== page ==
16 Most Famous Con Artists

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The most famous con artists in the world are those who manage to trick, scam, or otherwise fool the American public. Unfortunately, at the time they were considered helpful, they were at their best, and their worst.

Charles Ponzi


Most people have heard about this guy since he’s one of the most famous con artists of all time. The Italian swindler was known to operate in the USA and Canada in his time, and he’s responsible for a scam that’s still in use today.

George C. Parker


Have you ever heard the saying “If you believe that, I’ve got a bridge to sell you”? This guy helped that sentence gain notoriety since he continually “sold” the Brooklyn Bridge to unwitting individuals, along with other properties he didn’t own.

Matt the Knife


This guy started as one of the most famous con artists in America. Thankfully, he turned things around and used his skills to entertain people instead of conning them.

Frank Abignale Jr.


If you’ve seen the movie Catch Me If You Can, then you have a good idea of what Frank Abignale Jr. is about. Even with Hollywood exaggerations running wild over the true story, his life as one of the most famous con artists is well-documented.

Billy McFarland


It’s tough to think that Billy would even say the words Fyre Island again after the first fiasco. Unfortunately, con artists have to maintain a lie to make it convincing, and he fell on his face in a big way.

Anna Sorokin


What’s truly disturbing about this woman is that to this day she doesn’t feel she’s done anything wrong. If there was ever anyone who believed in their lies without fail, she’s the prime example.

Simon Leviev


Do you know how some con artists get started? They watch other con artists and run with their ideas. Using a Ponzi scheme, this man secured millions from unwitting victims.

Elizabeth Holmes


Trying to fake it until you make it does work sometimes with a little luck. But this time around, Theranos was trying to climb the mountain even as its legs were crumbling beneath it, and Holmes was doing her best to hide this fact from everyone.

James Arthur Hogue


While he’s not one of the worst, James is the type of con artist who defrauds others for the thrill of it. The guy attended Princeton as an alleged self-taught orphan. Who does that?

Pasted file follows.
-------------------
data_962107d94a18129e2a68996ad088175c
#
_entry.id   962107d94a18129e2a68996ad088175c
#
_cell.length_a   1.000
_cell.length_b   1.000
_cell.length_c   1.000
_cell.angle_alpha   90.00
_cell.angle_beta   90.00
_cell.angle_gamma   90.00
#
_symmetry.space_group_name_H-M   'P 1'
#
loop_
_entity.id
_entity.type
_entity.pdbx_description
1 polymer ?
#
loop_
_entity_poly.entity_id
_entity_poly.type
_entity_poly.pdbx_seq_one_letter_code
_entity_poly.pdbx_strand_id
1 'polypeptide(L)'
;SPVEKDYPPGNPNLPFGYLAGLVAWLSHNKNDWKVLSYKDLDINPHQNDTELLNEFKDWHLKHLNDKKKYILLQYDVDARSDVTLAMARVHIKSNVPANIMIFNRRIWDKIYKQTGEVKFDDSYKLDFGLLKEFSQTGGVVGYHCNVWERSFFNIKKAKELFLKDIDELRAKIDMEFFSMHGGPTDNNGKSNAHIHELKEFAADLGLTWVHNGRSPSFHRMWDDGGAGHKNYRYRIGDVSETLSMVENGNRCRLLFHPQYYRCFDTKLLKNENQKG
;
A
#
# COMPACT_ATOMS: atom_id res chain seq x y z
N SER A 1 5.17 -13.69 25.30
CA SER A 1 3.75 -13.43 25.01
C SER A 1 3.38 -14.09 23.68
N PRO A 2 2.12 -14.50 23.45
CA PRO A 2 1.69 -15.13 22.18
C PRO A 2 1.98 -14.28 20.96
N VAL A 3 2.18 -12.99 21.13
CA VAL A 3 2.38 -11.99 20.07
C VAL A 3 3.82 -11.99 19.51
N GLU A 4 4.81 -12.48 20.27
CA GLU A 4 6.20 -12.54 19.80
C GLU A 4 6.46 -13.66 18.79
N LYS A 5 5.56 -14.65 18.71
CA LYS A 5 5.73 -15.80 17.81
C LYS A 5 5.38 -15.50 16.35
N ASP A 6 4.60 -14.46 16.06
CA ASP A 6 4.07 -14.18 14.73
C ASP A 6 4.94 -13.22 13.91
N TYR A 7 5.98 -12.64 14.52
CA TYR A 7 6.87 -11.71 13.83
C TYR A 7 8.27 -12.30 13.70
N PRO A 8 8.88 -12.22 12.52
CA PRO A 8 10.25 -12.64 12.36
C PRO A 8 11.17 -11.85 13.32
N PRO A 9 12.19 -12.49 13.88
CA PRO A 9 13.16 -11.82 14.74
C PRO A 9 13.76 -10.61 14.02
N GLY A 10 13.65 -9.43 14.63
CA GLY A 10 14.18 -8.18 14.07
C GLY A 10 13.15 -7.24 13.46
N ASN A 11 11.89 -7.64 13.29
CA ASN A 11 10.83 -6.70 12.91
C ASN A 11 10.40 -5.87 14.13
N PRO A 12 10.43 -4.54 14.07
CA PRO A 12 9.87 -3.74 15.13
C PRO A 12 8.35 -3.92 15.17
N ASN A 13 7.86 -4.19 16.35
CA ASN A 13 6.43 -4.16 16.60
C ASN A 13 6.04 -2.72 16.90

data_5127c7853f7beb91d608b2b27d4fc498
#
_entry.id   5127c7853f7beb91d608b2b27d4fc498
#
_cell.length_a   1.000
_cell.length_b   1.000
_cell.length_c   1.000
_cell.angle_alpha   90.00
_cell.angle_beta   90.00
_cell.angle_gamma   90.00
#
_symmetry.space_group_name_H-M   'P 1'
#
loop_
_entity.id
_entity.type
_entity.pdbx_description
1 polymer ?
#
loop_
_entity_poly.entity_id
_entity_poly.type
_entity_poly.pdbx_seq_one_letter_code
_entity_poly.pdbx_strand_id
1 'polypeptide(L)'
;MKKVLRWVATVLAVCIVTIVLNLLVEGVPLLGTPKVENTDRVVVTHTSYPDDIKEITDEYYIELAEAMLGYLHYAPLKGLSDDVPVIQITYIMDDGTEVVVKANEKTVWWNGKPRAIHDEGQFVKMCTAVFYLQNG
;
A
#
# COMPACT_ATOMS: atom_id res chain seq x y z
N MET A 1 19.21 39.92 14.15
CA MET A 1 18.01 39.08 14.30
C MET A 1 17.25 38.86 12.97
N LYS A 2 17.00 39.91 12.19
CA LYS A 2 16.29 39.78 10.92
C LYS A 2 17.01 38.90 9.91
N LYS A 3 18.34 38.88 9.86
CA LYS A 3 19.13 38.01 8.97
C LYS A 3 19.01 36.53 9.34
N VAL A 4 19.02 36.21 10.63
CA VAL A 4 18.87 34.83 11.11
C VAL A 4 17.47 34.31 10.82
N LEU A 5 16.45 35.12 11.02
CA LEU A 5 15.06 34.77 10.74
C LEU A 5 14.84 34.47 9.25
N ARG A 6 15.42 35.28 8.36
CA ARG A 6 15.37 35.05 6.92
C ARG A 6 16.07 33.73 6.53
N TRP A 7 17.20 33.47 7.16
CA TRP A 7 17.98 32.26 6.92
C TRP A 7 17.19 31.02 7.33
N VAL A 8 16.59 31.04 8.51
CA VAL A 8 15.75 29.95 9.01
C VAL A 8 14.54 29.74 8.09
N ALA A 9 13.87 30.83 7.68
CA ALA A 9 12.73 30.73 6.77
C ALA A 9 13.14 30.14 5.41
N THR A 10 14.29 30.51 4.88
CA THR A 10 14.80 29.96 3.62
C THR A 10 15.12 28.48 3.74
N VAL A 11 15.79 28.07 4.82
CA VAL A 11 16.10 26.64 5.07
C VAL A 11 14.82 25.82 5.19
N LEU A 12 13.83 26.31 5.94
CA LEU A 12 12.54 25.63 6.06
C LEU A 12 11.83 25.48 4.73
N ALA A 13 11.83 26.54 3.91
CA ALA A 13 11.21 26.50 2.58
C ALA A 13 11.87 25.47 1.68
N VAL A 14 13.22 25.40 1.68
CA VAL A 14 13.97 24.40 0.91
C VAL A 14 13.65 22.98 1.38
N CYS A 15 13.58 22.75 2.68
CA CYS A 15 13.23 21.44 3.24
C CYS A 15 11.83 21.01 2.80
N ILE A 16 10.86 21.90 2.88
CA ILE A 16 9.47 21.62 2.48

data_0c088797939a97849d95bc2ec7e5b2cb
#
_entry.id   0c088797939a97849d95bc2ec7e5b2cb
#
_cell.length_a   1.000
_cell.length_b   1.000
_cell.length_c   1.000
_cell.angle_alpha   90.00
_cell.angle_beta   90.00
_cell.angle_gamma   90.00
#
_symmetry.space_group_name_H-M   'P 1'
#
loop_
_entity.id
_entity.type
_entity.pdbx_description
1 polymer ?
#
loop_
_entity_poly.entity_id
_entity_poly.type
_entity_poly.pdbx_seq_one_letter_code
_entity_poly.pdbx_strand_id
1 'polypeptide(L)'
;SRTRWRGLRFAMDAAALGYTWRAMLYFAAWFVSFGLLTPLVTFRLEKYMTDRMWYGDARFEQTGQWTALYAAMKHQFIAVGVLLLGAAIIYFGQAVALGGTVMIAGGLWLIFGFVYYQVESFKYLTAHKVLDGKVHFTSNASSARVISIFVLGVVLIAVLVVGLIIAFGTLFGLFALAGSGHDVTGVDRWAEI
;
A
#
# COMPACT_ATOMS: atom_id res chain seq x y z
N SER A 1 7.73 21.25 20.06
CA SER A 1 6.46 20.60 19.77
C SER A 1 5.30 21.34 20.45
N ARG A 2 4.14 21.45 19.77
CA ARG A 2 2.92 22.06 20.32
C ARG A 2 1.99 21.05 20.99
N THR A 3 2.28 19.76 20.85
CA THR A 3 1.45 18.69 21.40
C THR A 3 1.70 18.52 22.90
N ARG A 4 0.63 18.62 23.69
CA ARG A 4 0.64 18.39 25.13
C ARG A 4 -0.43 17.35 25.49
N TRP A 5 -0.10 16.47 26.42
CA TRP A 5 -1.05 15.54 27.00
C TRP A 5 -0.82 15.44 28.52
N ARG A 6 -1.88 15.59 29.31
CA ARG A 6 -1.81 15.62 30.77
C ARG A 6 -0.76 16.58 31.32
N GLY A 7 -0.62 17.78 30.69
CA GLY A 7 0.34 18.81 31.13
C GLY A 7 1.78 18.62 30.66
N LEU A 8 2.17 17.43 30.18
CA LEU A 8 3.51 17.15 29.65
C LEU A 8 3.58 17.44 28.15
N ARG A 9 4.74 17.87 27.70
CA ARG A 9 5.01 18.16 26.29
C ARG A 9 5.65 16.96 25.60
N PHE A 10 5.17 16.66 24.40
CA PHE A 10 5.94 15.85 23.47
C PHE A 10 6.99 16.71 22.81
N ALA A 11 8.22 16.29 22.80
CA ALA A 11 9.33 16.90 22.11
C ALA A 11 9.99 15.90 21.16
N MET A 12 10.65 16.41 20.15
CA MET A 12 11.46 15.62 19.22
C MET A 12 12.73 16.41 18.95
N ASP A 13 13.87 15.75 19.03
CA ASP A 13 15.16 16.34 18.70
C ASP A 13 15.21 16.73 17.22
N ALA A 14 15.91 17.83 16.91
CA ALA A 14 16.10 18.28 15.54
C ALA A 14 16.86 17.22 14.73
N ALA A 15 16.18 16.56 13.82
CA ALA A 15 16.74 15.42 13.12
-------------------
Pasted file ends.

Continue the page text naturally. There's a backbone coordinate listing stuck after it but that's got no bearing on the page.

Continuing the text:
Anthony Gignac


If you’ve ever seen an email in your spam file that states how a Saudi prince needs help with one thing or another, you’ll recognize this scam. Defrauding people using the Saudi prince angle netted Anthony millions, but thankfully someone saw through him eventually.

Gina Marks


Preying on people’s sensibilities while claiming to have psychic powers is sad and pathetic, but a lot of people have tried. Some have succeeded, and Gina Marks is just one of the more notable fraudsters who was finally caught.

Ed and Lorraine Warren


These two were great for a host of stories dealing with the supernatural, but much like the world of martial arts, they were exposed once the internet came along. Despite their insanely large following, these two were debunked in more than a few ways.

Christophe Rocancourt 


Hopping from one scheme to another, this French con artist managed to convince some folks that he was more important than he was. At one point the lies had to topple, and now he’s known simply because of his fraudulent actions.

Steven Jay Russell


From selling fake watches to escaping from prison, this guy didn’t sit still and tried to do whatever he could to get ahead. Hollywood even made a movie of his life, in a way.

Steve Comisar


Out of all the cases of fraud this guy is guilty of, the solar-powered clothes dryer, a clothesline, was one of the most laughable. Like most con artists, he’s found immortality by as one of the worst people to exist.

William Rockefeller Sr.


William Rockefeller Sr. aka Dr. William Levingston, the father of the renowned oil magnate John D. Rockefeller, was a controversial figure with a reputation as a snake oil salesman. He traveled as a self-proclaimed physician selling herbal remedies, which were often considered to be of dubious efficacy. This practice earned him the moniker “Devil Bill” and his activities were part of the larger phenomenon of medicine shows, a common occurrence in 19th-century America where various concoctions were sold with grandiose claims about their health benefits. His life was riddled with accusations of deceit and wrongdoing, which contrasted sharply with the legacy of his son, who became synonymous with the oil industry and philanthropy.


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